Updated: July 24, 2020 1:12:32 am
These days, there is a fearful apprehension whenever Shai Hope bats in a Test match. The clutching fear of a bright young batting talent crushed as much as by self-expectations as by a dread of failure.
The experience of watching him is more realistic, and frustrating, than skimming through his string of wretched scores (57 runs in four innings of this series and an average of 19.41 in 34 innings since the New Zealand series in December 2017). Such listless figures could convey the impression of a woefully out-of-touch, out-of-sync batsman. But on the contrary, he looks surprisingly assured in the middle. He strides in confidently, his defence is resolute and stroke-play masterful, his footwork decisive and balance imperious.
Yet he contrives to perish. Not to an extravagant stroke or a striking technical glitch. There is no definitive pattern to dismissals. He gets out in different fashions, or to put it differently, there is no one way to dismiss him, but several. At one moment, he seems flawless, yet in the next seems full of flaws. He has an outstanding judgement outside the off-stump, leaves reassuringly, yet he pokes at deliveries he has no business to. He is an excellent player of spin, but sometimes concedes the impression that he’s a nervous novice.
He has a terrific back-foot defence, but at times he concedes a fear of short-pitch bowling. It’s as if he’s a Pakistani batsman who had accidentally wandered into the Caribbean dressing room.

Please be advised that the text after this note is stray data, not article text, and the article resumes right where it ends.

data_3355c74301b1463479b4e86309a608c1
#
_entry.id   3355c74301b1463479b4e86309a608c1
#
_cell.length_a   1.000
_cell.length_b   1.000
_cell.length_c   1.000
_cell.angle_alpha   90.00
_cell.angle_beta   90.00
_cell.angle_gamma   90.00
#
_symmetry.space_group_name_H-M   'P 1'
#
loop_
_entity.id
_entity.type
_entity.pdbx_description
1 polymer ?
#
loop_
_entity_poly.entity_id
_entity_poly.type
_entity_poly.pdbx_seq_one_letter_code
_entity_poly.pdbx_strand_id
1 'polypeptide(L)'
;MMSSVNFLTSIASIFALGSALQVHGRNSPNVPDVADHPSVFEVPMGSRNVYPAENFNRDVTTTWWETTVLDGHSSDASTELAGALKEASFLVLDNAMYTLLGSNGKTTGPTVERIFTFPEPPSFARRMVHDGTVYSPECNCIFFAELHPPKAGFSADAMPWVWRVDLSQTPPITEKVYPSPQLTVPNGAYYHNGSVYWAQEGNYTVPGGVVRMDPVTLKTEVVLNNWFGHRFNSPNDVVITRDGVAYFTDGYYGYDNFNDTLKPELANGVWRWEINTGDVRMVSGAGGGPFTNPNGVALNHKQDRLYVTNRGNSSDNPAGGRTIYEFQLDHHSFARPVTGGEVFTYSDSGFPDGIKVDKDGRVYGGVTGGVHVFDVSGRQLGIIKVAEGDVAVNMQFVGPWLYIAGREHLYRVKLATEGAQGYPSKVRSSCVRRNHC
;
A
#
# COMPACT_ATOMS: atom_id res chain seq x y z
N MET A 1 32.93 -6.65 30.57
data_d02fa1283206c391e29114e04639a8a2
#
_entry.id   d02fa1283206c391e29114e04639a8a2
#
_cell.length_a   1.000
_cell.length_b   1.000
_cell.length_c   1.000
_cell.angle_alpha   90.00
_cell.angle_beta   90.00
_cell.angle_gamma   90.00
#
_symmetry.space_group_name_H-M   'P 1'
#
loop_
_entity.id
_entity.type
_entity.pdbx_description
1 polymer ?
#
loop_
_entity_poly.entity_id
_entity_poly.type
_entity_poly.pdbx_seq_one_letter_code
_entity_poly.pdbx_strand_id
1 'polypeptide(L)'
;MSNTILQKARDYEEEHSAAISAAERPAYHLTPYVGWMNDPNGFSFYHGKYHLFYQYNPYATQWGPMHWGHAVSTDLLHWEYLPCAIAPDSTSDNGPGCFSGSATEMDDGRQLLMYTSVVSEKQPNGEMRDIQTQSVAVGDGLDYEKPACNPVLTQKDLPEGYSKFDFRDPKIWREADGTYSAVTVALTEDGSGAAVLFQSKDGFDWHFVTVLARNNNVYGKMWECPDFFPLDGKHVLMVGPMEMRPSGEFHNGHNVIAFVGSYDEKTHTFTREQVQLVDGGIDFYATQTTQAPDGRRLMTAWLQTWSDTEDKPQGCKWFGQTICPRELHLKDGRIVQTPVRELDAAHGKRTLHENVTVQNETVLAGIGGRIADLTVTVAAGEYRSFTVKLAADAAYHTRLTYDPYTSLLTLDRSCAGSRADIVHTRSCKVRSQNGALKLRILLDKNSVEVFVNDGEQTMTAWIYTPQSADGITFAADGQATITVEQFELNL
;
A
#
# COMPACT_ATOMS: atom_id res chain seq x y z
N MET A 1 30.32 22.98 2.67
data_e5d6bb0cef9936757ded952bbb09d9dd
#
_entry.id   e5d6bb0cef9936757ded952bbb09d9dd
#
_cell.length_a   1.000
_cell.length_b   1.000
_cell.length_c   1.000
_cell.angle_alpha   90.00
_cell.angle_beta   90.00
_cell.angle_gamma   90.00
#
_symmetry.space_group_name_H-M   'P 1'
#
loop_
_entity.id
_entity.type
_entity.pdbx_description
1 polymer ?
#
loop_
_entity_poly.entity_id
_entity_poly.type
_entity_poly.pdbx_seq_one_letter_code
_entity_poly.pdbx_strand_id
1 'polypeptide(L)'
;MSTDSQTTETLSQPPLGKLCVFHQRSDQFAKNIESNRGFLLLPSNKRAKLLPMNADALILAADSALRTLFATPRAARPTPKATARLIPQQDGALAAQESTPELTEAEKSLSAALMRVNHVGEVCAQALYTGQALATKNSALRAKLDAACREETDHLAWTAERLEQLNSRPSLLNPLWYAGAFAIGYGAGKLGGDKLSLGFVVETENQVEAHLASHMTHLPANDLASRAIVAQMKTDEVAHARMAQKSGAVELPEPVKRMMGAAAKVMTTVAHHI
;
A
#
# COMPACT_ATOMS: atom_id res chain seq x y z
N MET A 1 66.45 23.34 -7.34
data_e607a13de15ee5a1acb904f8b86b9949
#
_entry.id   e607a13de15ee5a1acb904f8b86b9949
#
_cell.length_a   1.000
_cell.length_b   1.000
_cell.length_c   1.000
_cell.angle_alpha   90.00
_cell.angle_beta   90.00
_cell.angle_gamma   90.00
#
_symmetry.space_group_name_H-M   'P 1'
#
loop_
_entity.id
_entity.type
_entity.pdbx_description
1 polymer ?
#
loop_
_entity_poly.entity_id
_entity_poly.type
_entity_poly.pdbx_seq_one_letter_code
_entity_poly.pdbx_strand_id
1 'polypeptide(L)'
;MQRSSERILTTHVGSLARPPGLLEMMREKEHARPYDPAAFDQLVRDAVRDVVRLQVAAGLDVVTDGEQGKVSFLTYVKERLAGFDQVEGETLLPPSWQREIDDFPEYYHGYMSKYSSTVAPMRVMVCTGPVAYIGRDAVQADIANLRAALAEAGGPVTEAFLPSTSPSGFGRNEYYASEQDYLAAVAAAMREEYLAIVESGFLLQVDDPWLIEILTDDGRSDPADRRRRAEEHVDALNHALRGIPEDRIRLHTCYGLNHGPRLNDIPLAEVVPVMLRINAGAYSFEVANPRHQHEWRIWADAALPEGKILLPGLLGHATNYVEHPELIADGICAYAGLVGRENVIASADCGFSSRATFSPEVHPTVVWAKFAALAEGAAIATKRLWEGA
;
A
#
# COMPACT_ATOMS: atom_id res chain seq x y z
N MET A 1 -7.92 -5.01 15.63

None as instructive of the volatility of his batting as his 25 in the first innings in Old Trafford. He passed the tough Stuart Broad examination, but failed the relatively easier Sam Curran test. It was neither a great ball nor a poor stroke —— a routine off-cutter that gripped off the dry surface, which he tried to defend. In hindsight, he could have left it, or maybe he could have played it closer to his body, but there was nothing to admonish him about that shot.
— Windies Cricket (@windiescricket) July 23, 2020
It was at the most a basic error in judgment, which many batsmen make. Only that, Hope is erring far too frequently, and time is fast running out to prove that he is indeed a jewel. He needs to unlock the mystery that he is.
What’s exactly eating him, only he can reveal one day. Several young batsmen endure such indifferent times, when nothing seems to happen despite everything falling into place theoretically. It could be the burden of expectations he has been shouldering since the Headingley heist, where he made 147 and 118 not out.
Some are convinced that he has lost his temperament, that limited-over methods have crept into his game and impeded his growth as a Test batsman. To solidify their argument, they point out his exceptional numbers in ODIs, wherein he averages 52.20, twice as much as his corresponding Test numbers.
It’s almost a Rohit Sharma quandary. You expect limited-over success to seamlessly translate into Tests but it doesn’t. His sustained failures have not gone unnoticed in the Caribbean, where criticisms have only grown louder with each passing game. Even coach Phil Simmons admitted that Hope is no longer an automatic pick for the decider. “He’s gone four innings without a score, in contrast to how he played over the last five, six months in the other formats. I am concerned about his form. We’ll have to think about that very, very seriously,” he said.
There wouldn’t be a better time to arrest the drought than in the decider and for Hope to prove that he is a precious jewel after all.
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